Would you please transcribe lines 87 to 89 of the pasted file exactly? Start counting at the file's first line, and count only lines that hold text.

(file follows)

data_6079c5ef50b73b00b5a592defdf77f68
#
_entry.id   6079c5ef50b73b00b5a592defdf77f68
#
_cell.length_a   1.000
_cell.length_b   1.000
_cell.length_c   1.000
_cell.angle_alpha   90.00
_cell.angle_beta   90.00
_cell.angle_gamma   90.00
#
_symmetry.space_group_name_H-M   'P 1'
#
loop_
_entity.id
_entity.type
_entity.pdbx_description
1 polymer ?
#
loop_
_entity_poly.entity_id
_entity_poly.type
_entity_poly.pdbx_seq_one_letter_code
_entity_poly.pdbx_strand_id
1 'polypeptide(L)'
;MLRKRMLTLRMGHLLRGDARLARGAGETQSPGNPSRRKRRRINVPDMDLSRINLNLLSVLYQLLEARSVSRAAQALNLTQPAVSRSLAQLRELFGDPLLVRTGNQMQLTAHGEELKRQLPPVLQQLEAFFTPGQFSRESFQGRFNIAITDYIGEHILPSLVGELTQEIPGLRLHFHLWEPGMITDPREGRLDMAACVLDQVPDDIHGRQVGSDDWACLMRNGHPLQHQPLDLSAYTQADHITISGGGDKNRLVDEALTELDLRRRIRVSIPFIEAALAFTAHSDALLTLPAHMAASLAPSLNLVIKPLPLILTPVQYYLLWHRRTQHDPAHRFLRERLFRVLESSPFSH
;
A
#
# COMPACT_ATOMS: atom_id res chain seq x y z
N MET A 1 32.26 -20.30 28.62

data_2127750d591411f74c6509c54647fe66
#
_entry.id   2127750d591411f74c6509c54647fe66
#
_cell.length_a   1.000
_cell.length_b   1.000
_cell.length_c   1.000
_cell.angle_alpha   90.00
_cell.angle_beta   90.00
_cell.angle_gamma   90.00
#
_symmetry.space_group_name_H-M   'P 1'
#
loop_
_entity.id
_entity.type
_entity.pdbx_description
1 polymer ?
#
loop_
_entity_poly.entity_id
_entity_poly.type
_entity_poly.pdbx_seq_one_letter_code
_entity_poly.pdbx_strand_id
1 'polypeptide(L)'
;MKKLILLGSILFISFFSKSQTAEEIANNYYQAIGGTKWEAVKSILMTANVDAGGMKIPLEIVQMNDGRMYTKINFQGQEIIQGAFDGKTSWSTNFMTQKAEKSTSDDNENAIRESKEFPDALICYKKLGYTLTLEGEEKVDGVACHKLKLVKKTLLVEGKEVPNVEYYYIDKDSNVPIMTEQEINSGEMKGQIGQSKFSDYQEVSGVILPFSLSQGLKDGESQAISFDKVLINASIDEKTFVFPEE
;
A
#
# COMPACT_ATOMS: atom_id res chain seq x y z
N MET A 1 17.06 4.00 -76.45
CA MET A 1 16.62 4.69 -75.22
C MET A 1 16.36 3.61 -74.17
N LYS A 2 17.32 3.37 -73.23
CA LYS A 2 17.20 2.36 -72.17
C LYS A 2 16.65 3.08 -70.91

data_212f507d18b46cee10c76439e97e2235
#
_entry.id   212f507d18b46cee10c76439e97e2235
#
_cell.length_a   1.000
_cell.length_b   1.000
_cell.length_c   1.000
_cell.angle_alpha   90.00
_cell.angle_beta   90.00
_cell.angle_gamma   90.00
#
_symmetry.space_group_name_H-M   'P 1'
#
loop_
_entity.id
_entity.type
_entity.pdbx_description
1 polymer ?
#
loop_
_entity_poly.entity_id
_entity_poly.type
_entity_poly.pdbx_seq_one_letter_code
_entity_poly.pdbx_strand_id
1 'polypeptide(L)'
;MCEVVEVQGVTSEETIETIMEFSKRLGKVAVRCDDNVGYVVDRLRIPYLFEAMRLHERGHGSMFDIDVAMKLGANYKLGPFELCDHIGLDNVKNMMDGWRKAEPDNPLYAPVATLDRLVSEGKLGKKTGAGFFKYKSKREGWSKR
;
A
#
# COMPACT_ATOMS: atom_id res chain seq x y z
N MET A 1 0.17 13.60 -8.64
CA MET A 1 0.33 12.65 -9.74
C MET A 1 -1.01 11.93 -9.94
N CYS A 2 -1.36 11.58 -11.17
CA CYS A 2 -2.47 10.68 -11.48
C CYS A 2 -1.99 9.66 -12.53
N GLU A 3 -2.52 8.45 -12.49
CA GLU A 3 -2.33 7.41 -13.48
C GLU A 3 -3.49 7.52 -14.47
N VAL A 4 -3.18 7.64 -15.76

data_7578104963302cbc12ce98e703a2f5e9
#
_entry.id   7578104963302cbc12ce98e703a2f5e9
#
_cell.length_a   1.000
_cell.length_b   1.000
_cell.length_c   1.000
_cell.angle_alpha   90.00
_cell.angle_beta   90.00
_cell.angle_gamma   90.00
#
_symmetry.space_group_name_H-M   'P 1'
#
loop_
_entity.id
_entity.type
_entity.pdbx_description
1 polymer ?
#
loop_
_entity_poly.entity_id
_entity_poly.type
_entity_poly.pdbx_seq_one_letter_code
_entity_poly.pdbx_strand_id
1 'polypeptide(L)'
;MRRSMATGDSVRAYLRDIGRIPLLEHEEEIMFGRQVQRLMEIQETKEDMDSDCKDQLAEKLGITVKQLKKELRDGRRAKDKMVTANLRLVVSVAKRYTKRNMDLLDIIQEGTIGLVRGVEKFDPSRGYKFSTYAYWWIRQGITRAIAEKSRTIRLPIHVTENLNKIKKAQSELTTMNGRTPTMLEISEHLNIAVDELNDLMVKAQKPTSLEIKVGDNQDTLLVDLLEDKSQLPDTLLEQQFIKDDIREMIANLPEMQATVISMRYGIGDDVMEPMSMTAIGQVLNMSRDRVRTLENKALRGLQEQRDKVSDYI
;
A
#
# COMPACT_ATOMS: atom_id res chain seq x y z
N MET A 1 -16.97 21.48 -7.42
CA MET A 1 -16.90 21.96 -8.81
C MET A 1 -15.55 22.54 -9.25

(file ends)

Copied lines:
loop_
_entity_poly.entity_id
_entity_poly.type